Machine Learning for Web Proxy Analytics

Machine Learning for Web Proxy Analytics

Mark Maldonado (St. Mary's University, San Antonio, USA) and Ayad Barsoum (St. Mary's University, San Antonio, USA)
Copyright: © 2019 |Pages: 12
DOI: 10.4018/IJCRE.2019070103

Abstract

Proxy servers used around the globe are typically graded and built for small businesses to large enterprises. This does not dismiss any of the current efforts to keep the general consumer of an electronic device safe from malicious websites or denying youth of obscene content. With the emergence of machine learning, we can utilize the power to have smart security instantiated around the population's everyday life. In this work, we present a simple solution of providing a web proxy to each user of mobile devices or any networked computer powered by a neural network. The idea is to have a proxy server to handle the functionality to allow safe websites to be rendered per request. When a website request is made and not identified in the pre-determined website database, the proxy server will utilize a trained neural network to determine whether or not to render that website. The neural network will be trained on a vast collection of sampled websites by category. The neural network needs to be trained constantly to improve decision making as new websites are visited.
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Machine Learning

In the world of machine learning (Sebastiani, 2002; Michie, Spiegelhalter, & Taylor, 1994; Quinlan, 2014; Witten, Frank, Hal, & Pal, 2016; Pedregosa, et al., 2011) and/or artificial intelligence, one must find the perfect starting point and should have an idea where the project will go or possibly evolve into. There are several things we need to consider when picking a neural network design and what we want to achieve. A neural network (Kalchbrenner, Grefenstette, & Blunsom, 2014; Psaltis, Sideris, & Yamamura, 1988; Haykin, 1994; Hagan, Demuth, Beale, & De Jesús, 1996; Anthony & Bartlett, 2009) is generally comprised of 3 basic parts known as neurons, layers, and bias.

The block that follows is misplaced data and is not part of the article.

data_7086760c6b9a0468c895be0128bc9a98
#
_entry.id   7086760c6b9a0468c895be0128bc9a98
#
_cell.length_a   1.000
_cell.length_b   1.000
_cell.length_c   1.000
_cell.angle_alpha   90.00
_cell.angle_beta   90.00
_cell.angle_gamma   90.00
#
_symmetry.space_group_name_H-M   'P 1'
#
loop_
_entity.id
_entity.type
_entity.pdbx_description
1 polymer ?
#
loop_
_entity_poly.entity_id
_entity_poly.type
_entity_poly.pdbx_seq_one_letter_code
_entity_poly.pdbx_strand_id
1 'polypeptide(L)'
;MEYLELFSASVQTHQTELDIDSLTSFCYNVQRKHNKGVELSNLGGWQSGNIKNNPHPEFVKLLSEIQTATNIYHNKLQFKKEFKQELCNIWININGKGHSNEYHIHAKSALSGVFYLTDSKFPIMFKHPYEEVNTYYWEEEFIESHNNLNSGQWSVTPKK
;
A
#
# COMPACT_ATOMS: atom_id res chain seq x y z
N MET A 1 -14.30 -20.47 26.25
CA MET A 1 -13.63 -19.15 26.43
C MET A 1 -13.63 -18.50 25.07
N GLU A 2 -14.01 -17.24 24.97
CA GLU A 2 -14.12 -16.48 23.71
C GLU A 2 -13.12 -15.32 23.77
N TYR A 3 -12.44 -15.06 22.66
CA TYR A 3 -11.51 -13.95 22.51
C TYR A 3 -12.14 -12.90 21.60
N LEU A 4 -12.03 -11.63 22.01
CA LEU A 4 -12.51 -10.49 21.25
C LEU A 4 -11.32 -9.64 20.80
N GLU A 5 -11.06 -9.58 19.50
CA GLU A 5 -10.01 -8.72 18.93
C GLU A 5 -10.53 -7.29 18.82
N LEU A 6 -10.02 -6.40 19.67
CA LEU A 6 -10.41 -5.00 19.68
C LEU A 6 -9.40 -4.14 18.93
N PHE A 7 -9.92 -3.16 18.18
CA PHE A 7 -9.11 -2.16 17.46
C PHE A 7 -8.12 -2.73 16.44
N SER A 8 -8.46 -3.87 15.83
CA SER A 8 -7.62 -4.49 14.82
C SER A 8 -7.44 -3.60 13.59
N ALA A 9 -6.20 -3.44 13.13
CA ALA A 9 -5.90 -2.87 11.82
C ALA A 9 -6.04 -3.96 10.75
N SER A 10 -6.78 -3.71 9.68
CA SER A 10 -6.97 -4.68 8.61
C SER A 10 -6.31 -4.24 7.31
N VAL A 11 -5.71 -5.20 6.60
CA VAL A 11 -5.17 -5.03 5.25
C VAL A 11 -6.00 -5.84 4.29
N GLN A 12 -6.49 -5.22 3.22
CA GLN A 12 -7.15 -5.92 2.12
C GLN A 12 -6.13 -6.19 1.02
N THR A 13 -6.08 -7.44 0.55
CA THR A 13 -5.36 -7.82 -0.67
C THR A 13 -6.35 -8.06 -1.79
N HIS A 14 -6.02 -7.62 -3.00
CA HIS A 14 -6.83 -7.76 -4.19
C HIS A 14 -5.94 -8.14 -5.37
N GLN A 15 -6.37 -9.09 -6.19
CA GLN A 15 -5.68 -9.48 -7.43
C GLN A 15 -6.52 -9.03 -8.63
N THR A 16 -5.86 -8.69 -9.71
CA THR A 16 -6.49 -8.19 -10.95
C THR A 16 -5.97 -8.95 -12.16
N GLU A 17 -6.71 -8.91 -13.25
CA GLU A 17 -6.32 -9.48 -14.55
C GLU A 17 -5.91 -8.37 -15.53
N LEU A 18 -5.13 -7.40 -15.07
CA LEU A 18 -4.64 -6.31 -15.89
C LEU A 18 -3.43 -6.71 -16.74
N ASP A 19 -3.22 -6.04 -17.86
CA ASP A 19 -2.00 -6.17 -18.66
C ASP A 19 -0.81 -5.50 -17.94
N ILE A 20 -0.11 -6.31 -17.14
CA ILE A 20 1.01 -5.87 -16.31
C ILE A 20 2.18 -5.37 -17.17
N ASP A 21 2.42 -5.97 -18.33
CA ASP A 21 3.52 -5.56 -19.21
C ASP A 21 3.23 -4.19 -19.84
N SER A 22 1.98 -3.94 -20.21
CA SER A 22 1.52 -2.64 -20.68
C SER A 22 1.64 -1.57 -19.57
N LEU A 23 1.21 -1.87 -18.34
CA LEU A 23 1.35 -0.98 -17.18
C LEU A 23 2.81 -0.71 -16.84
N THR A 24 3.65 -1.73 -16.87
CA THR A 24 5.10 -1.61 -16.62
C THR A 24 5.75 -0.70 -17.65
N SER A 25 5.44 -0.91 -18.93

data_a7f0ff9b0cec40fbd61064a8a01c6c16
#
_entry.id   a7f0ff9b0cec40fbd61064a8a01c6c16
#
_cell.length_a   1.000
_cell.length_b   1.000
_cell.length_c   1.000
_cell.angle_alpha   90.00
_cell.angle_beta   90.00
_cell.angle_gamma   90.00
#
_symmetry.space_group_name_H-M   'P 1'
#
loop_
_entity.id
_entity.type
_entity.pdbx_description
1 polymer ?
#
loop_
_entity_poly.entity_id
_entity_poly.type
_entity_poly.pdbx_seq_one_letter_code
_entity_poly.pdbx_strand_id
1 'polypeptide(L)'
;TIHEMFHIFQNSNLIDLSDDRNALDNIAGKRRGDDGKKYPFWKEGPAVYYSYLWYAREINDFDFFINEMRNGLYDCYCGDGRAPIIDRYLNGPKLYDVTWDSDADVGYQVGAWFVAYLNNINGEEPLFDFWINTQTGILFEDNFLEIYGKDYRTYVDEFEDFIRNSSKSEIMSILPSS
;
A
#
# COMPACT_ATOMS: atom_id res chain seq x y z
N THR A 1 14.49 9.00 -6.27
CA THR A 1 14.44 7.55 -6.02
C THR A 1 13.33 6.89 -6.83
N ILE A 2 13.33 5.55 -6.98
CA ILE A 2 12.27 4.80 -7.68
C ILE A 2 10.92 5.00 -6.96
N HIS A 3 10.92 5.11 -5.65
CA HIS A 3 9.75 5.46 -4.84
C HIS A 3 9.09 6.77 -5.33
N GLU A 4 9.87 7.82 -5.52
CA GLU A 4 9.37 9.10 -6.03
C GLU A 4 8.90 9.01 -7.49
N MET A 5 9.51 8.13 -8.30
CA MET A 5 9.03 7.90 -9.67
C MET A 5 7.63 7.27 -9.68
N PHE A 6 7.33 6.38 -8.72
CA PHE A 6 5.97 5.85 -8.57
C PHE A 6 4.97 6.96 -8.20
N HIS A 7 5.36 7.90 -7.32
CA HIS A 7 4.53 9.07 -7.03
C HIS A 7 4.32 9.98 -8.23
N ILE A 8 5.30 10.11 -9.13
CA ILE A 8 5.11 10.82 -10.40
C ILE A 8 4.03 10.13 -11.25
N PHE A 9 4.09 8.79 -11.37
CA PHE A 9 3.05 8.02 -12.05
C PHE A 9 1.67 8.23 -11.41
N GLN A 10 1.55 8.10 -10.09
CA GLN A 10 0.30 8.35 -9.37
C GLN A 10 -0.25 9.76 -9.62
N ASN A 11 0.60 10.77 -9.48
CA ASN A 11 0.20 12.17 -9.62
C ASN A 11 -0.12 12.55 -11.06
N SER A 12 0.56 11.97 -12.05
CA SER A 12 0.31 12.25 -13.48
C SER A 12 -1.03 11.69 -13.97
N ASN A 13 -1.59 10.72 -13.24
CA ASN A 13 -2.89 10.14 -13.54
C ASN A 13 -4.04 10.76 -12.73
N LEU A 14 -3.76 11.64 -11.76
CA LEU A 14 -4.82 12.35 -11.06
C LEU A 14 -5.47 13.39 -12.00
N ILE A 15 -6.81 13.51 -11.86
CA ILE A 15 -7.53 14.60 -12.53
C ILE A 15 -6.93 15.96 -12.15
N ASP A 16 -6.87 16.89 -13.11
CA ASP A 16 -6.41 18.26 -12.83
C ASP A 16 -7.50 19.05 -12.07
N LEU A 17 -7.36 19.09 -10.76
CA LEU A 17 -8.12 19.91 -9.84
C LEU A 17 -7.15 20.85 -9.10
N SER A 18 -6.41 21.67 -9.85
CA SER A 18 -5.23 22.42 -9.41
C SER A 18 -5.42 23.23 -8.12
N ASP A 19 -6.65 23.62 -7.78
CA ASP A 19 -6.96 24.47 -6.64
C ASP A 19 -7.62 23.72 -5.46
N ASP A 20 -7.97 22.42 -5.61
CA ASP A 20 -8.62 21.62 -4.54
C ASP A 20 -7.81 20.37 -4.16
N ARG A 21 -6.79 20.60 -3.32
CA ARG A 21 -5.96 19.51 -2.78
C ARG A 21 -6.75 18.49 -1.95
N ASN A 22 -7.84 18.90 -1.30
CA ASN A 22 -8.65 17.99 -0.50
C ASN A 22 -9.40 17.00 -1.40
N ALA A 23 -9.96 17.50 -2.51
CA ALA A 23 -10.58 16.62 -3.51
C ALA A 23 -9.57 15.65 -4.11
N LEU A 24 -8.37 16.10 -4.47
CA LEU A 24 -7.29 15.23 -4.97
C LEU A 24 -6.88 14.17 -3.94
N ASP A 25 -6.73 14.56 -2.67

Neurons deal with numerous types of information to be processed. Each individual neuron must know how to handle these types of information: input values, weights and bias, net sum, and an activation function. Although a neuron is just a small portion, it is critical to have accurate processing of data.

Layers are important component in a neural network. There is a minimum of three layers: input, hidden, and output. Each layer must handle information being fed forward to create an expected answer. Starting with the input layer, it is critical to have information prepared accurate and normalized properly. This will lower the chance of unexpected results. The hidden layer is particularly unique, as there can be multiple depending on the complexity of processing. When more than one hidden is present, each layer will feed forward as normal and additional processing for back-propagation is acceptable. After information has traversed through the neural network layers, the output is equally important to have accurate results.

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